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Two Art Professors Awarded Minnesota State Arts Board Grants

Professors of Art Amanda Hamilton and Michelle Westmark Wingard ’00 each received $10,000 Artist Initiative grants to explore new directions for their work this year.

By Monique Kleinhuizen '08, GS'16, new media strategist

February 15, 2019 | 3 p.m.

Recent on-campus exhibitions by Professors of Art Michelle Westmark Wingard (left, Olson Gallery) and Amanda Hamilton (right, Johnson Gallery). Both professors are recipients of 2019 Artist Initiative grants.

Recent on-campus exhibitions by Professors of Art Michelle Westmark Wingard (left, Olson Gallery) and Amanda Hamilton (right, Johnson Gallery). Both professors are recipients of 2019 Artist Initiative grants.

“As professors, it’s so important that we model to our students what it’s like to juggle full art practices and teaching practices—and life and kids,” says Professor of Art Michelle Westmark Wingard, one of three Bethel artists to be awarded $10,000 Artist Initiative grants from the Minnesota State Arts Board for 2019. Wingard joins Professor of Art Amanda Hamilton as two of 106 award recipients for projects in dance, media arts, music, photography, poetry, prose, theater, and visual arts. Alumna Krista Anderson-Larson ’16 also received a grant.

The Artist Initiative grant provides funding to artists at all stages of their careers, to support artistic development, nurture artistic creativity, and recognize the contributions individual artists make to the creative environment of the state of Minnesota. Grant applications are evaluated by a panel of previous grant awardees—with the hearing open to the public—and funded by the Cultural Heritage Fund for the purpose of preserving the state’s creative culture.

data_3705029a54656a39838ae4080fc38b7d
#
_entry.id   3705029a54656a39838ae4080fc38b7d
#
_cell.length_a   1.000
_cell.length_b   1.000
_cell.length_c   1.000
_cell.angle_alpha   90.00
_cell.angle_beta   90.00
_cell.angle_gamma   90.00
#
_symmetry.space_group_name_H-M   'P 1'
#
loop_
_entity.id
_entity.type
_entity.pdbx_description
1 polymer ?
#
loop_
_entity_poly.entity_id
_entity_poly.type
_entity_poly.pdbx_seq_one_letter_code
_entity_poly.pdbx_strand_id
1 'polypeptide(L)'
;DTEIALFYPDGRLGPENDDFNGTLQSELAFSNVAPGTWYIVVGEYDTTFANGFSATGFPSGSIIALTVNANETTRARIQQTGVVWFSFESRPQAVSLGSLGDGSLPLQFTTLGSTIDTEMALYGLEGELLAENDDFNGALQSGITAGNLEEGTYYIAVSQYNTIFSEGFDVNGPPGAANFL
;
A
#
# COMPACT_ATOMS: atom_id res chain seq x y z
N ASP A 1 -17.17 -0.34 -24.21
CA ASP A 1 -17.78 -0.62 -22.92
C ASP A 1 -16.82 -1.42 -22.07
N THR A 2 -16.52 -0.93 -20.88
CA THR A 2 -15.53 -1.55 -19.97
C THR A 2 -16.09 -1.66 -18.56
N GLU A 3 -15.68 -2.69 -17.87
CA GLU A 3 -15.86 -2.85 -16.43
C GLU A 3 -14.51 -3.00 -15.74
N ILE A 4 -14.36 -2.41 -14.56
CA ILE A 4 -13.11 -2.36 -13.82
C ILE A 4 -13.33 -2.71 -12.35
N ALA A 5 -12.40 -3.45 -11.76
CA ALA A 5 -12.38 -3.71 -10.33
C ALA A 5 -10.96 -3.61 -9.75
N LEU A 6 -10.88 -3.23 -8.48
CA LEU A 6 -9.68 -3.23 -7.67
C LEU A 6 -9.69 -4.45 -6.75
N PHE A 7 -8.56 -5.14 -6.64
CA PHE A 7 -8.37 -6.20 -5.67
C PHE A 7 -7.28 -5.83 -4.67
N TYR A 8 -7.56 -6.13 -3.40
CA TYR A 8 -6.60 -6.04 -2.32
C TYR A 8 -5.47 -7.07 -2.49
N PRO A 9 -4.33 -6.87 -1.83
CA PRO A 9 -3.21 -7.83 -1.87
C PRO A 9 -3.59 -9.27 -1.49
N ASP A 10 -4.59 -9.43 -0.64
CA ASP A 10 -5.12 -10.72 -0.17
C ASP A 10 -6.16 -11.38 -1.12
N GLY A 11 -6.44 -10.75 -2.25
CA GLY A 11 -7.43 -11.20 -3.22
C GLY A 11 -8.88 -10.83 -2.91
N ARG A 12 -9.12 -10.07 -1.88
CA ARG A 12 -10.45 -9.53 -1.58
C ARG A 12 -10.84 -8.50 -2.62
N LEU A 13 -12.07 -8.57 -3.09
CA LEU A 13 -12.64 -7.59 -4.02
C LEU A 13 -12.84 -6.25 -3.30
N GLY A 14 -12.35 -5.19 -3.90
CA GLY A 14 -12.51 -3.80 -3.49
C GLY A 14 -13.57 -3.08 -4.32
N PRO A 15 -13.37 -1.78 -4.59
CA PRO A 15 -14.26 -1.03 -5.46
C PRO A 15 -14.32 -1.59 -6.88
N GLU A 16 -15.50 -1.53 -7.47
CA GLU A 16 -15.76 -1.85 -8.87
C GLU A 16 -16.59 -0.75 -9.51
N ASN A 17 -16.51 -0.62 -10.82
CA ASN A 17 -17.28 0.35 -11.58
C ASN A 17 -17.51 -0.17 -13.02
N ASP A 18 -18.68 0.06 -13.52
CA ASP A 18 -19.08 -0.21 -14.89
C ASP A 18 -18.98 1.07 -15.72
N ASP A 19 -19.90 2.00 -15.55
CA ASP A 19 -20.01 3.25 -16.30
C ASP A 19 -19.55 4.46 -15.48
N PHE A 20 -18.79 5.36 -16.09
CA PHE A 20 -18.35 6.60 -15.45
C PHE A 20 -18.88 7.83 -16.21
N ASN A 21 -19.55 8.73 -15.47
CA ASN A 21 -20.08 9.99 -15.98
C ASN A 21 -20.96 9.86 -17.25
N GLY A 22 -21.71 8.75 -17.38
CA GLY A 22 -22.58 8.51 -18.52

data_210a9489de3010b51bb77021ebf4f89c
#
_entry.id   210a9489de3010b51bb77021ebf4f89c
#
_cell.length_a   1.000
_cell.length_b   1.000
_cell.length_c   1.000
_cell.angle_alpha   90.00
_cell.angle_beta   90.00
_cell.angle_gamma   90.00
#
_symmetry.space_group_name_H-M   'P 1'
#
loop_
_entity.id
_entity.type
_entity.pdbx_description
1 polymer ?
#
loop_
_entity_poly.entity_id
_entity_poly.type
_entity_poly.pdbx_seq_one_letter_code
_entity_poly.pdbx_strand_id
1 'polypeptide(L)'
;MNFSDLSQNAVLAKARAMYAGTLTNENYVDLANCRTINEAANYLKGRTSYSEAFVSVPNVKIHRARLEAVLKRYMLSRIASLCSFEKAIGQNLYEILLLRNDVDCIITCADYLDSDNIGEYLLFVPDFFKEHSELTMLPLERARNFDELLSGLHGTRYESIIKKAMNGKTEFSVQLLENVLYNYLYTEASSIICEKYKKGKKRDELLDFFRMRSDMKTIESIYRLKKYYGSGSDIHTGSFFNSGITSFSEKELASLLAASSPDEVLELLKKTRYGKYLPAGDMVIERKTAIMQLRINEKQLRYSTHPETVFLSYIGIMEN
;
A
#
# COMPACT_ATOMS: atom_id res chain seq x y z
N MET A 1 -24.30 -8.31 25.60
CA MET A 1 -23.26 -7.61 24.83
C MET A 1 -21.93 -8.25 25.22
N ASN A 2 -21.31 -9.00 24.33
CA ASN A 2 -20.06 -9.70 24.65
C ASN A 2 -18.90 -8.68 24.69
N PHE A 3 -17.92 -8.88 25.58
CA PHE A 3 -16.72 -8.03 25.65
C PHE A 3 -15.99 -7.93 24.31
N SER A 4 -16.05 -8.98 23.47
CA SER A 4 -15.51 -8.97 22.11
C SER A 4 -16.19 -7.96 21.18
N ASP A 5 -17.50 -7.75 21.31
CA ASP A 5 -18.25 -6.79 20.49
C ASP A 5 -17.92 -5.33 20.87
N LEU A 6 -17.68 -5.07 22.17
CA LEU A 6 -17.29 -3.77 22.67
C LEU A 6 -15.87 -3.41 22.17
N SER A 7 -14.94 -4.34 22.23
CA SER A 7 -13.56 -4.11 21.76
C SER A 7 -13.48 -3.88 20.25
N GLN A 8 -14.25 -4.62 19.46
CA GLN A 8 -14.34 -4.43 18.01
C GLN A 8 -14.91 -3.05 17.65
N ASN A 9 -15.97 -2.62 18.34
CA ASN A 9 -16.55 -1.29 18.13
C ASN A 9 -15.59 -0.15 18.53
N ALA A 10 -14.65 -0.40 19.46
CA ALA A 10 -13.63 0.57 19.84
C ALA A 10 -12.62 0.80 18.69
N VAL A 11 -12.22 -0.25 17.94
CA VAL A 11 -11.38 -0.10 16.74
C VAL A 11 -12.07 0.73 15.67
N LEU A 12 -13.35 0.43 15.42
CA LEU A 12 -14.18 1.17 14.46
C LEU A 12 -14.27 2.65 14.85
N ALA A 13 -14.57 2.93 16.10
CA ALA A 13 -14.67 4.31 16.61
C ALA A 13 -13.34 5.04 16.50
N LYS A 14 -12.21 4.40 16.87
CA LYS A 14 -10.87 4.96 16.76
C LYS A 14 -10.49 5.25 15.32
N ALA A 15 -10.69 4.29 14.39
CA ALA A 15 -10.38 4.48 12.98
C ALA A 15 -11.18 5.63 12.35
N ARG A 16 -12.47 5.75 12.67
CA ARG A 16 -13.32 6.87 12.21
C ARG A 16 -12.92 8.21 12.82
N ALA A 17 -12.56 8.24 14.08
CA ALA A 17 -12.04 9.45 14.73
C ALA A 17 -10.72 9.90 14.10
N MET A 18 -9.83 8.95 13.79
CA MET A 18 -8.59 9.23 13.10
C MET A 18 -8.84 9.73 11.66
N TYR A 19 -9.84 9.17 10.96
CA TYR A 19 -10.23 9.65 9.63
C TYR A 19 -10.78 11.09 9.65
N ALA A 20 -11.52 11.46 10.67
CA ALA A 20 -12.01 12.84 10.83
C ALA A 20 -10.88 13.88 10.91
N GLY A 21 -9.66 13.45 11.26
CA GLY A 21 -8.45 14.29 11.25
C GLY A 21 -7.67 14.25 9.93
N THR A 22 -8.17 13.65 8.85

Hamilton will build on recent, compact paintings that were abstract and highly textured. As she exhibited her recent “Dark Adaptation” collection—which was on view at Soo Visual Art Center in Minneapolis in spring 2018—she frequently heard the suggestion to try printmaking with the pieces.

She will use her grant funding to purchase a small press and explore the creative process behind her work. She will integrate printmaking into her practice by using her abstract paintings as plates from which to print, possibly using that technique to capture specific stages in the journey to the completion of a piece. The hope is to expose the viewer to the process—which is sometimes messy, meandering, and marred—instead of simply presenting a polished piece.

“There’s value in the process of studio experimentation—just showing up and engaging,” says Hamilton. “I keep thinking of ‘ghost prints’—something that simultaneously is and is not.” She will exhibit the work in a Minnesota venue and host a workshop in her Northeast Arts District studio, and is looking forward to the connections the experience will help her make with the wider Minnesota art community.